Running a spring boot application with maven

On the last 2 part tutorial that I published recently on Spring boot :Spring boot and spring data (part 1) and Spring boot and spring data (part 2) I said that when using pure maven (not the groovy approach) you needed to either package the project and then run the JAR manually or use the maven mojo exec plugin (which I preferred)

But as often after playing a bit more with it I realized that there is an even simpler solution and that is using the run goal of the spring-boot maven plugin

So you can simply run your spring-boot project by executing the following goal on your console/IDE

 mvn spring-boot:run

Spring boot and spring data jpa tutorial - A sample application using spring 4.0 spring boot and JPA (part 2/2)

This is the second part of the Spring boot and spring data jpa tutorial - A sample application using spring 4.0 spring boot and JPA

At the end of the tutorial I promised you that we will be removing one of the steps when running the application, that is merge the package and run in a maven command and make him do the work

5.- Making maven run the JAR directly

We're going to make maven run the runnable JAR for us after it has been packaged, for this purpose we're going to use one of org.codehaus.mojo maven plugins




So what's happening here ? :

  • By adding the exec plugin to the build section of our pom.xml and providing a mainClass when we run the appropriate maven goals the application will be packaged and run directly from maven

You can try this by running :

    mvn clean package exec:java

By running this on your console the application will be packaged and run directly using maven

Now let's add some more interesting stuff to our app

6.- Adding Spring Data and JPA support

We're now going to add some Spring Data and JPA support to our app.

The first thing you need to do is add the additional spring boot starter module (spring-boot-starter-data-jpa) to your maven dependencies and since we will be using an embedded HSQL database the dependency for the HSQL driver too:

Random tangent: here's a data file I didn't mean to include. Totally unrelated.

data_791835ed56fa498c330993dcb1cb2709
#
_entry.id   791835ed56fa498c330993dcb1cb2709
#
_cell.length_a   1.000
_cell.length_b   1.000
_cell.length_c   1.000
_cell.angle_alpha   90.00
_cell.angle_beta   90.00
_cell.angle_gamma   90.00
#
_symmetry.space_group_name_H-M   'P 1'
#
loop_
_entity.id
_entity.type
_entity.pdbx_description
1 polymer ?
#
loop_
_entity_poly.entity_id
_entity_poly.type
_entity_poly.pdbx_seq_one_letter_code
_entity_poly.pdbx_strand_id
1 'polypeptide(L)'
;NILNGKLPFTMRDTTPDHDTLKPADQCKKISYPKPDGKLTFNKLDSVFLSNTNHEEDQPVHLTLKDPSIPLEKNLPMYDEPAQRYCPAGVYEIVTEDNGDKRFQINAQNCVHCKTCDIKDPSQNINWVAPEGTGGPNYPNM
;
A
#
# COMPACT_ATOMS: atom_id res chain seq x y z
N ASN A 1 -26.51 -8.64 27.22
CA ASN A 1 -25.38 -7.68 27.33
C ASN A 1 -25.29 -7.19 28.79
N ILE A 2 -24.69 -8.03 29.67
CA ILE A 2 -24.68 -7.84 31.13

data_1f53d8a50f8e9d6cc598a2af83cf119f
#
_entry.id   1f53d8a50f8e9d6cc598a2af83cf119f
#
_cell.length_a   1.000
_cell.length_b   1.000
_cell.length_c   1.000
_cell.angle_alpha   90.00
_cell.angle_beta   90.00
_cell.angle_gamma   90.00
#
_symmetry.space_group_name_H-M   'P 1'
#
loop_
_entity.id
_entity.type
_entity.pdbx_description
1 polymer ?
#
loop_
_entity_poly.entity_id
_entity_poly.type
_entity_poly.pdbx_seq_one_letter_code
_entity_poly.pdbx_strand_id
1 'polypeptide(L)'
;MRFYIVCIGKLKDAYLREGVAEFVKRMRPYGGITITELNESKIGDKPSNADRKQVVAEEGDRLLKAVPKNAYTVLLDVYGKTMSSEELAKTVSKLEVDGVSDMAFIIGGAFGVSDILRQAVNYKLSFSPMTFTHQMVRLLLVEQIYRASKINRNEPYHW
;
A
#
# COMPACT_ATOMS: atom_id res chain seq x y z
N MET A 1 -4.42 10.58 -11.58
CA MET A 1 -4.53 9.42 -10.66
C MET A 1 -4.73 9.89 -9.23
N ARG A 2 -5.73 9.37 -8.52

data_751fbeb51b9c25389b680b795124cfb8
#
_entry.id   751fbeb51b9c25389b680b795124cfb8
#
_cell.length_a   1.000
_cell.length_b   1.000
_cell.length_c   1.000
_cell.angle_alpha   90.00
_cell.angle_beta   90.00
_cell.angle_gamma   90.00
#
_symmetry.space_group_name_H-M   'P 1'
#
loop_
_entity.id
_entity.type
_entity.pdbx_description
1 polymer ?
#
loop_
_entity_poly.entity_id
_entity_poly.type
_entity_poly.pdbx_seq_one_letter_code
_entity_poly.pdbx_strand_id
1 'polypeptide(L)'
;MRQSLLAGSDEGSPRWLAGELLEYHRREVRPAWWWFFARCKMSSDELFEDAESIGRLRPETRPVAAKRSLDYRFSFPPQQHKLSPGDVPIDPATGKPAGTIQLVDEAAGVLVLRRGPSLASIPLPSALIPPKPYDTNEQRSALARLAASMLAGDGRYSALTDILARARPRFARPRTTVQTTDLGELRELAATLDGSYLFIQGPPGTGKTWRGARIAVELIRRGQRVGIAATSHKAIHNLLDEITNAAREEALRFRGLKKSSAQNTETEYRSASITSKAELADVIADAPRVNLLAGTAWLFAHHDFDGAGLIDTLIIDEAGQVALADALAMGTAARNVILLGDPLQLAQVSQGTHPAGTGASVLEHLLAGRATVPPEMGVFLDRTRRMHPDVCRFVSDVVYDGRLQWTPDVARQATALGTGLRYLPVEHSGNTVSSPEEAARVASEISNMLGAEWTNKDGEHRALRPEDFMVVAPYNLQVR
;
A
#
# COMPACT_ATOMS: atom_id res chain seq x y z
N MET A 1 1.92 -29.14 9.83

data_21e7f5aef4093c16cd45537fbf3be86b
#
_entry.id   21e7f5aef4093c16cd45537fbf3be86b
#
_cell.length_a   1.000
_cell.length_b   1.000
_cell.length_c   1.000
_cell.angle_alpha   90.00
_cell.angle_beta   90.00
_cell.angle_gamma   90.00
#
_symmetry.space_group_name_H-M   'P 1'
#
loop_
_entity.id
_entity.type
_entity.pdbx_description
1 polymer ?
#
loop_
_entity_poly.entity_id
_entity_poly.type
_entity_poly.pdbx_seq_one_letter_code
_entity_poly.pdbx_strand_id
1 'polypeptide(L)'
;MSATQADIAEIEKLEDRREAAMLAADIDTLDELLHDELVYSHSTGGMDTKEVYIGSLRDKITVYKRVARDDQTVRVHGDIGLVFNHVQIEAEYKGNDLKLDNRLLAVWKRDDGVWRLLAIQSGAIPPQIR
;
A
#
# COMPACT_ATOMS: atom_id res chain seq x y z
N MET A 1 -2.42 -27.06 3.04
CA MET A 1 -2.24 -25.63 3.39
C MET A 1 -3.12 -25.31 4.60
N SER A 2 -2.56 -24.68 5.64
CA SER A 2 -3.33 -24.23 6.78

The next thing you need to do is tell spring to enable Spring Data and its repository features this is done by simply adding the @EnableJpaRepositories to your Spring App class

public class HelloWorldApp {

    public static void main(String[] args) throws Exception {, args);


And that's it if you now build and run your application you will have a Spring web application with Spring Data and JPA support even though the app won't do much for the moment ;).

So what's happening here?

  • Annotating the Spring Application class with the @EnableJpaRepositories will cause a lot of "magic" to happen and a lot of things will be configured/initialized for you such as an Entity Manager, DataSource (see next item), JPA Vendor adapter ..
  • Since we haven't defined a DataSource if Spring finds an in memory JDBC driver in the Classpath it will automatically create one for us using a set of predefined conventions

Now let's add some logic to our app :

7.- Adding some Spring data and JPA logic

The first thing we're going to be doing is adding a simple JPA entity to perform some CRUD operations later on

import javax.persistence.Entity;
import javax.persistence.Id;

public class Book {

    protected String isbn;
    protected String title;
    protected String author;
    protected String description;
    // omitting setters/getters/constructors

So now that we have our entity lets use one of the great features of Spring Data : The Repositories Abstraction :